6. 2 points
  7. 2 points
    XT is a whole different body. DL/GL have manual retracting antenna on the a-pillar. XT has it on the rear fender.
  8. 2 points
    future reference, a flathead screwdriver in the seam of the cone washer usually pops it out without drama.
  9. 2 points
  10. 2 points
    No washers. Here's the money question - why are you measuring the bolt? If it's because you have mixed up bolts, count and make sure the number of matching bolts equals the available slots. Post a pic of the bolt(s) in question. Measure again, 1 to 2 threads of engagement is a tiny amount. I've installed hundreds of that exact bolt on countless subarus with no length or install issues. This is highly unlikely and would require significant material to bottom the bolt, but If the heads intake mating surface, or intakes head mating surface, have been filed or resurfaced or cut that would shorten the bolt path.
  11. 2 points
    Another thing I have found that helps avoid snapping those old bolts - heat the entire block up to near normal operating temperature. It's aluminum so it is very hard to heat just an area. It took a good space heater and a heat gun. but it makes a big difference. When I have a run able engine to deal with those bolts, or head bolts, I just run it. I have removed some VERY stuck bolts using this, and not broken one since I discovered this trick.
  12. 2 points
    I had a problem where my starter would just click sometimes and not start. Ended up installing a 12v relay to the starter signal wire then pulling power off the batter and sending that to the starter via the relay. Fixed my issue.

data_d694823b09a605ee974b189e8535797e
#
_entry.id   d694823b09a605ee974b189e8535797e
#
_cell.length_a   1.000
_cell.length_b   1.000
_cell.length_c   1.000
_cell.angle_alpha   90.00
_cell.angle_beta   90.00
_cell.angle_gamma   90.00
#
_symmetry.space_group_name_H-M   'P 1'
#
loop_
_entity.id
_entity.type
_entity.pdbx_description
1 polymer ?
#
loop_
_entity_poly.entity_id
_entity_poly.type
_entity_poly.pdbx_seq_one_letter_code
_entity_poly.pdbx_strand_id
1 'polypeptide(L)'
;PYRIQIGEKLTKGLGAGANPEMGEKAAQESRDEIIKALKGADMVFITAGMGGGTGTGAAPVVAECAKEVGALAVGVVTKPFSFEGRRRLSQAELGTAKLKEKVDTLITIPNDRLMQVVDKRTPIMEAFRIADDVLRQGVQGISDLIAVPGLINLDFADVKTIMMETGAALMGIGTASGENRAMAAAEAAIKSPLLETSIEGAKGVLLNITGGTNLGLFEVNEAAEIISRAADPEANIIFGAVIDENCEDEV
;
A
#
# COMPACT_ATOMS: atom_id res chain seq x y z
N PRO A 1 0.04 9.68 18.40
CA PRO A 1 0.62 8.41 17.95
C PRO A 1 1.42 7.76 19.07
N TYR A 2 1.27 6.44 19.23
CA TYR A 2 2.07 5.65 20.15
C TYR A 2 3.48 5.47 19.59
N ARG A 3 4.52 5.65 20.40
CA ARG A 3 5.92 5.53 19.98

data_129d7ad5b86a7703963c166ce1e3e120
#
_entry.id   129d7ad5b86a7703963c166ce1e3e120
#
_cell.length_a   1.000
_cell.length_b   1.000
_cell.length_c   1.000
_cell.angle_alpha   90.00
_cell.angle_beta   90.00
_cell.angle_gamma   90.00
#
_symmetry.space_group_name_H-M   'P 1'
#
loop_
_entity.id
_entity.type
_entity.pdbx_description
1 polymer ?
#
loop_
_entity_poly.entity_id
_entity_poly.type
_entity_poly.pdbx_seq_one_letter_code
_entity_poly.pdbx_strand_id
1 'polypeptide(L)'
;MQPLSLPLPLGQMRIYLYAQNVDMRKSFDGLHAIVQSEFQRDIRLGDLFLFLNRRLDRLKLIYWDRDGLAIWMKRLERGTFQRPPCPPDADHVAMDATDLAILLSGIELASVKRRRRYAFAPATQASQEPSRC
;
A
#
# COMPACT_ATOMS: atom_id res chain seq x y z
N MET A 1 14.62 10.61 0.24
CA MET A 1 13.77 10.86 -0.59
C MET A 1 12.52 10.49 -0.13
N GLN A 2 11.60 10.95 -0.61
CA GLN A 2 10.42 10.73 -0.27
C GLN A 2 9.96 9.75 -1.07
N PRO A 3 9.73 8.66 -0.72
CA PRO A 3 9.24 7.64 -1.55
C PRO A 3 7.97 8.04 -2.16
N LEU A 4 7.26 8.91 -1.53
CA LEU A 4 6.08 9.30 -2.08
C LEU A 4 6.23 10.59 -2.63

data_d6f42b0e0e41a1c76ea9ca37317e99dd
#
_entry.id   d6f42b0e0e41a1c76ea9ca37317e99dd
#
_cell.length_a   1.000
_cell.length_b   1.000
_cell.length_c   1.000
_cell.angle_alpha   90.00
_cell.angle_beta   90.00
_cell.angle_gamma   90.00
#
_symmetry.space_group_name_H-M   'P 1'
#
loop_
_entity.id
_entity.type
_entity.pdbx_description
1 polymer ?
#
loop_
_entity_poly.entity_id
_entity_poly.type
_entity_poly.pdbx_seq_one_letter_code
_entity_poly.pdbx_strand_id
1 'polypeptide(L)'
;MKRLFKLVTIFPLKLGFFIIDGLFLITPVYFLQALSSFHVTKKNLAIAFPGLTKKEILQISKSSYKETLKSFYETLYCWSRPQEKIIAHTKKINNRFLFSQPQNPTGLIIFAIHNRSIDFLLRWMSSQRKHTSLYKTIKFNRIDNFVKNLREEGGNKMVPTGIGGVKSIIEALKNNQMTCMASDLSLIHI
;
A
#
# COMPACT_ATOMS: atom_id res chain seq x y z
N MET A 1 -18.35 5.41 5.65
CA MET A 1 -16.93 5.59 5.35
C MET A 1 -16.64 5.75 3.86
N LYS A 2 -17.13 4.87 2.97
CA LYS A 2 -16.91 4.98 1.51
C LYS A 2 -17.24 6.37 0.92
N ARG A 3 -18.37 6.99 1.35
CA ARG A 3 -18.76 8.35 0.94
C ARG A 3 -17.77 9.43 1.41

13. 2 points
    Also picked up this reproduction Omega badge courtesy of the NZ old school Subaru FB page. Actually better than the original, as the original was just painted on and this is a proper badge! 3D printed to the original design.
  14. 2 points
    The 2 indicators operate on totally different systems. The gauge and sender work together. The switch and light work together. If you want both they gave to be electrically seperate, not combined. As far EA82 powered cars go, they had one or the other, I have never seen one with both. They used the same wire in the engine harness, but different sender, and different end point in the dash.
  15. 2 points
    That's in the ball park. The new owner will be looking at 1200 - 3000 to get it back on the road.
  16. 2 points
    12.1 is very low, almost totally discharged. Links? If you mean the fusible links, get proper ones, that is a fire hazard.
  17. 2 points
    I hope you get that pump/battery issue sorted now. I bet you were driving around like before you got stuck in the car park! Cheers Bennie
  18. 2 points
    the lower connector drawings are the correct pin orientations... the wiring diagram connectors are laid out only for ease of drawing them.. do NOT use them for pin orientation.
  19. 2 points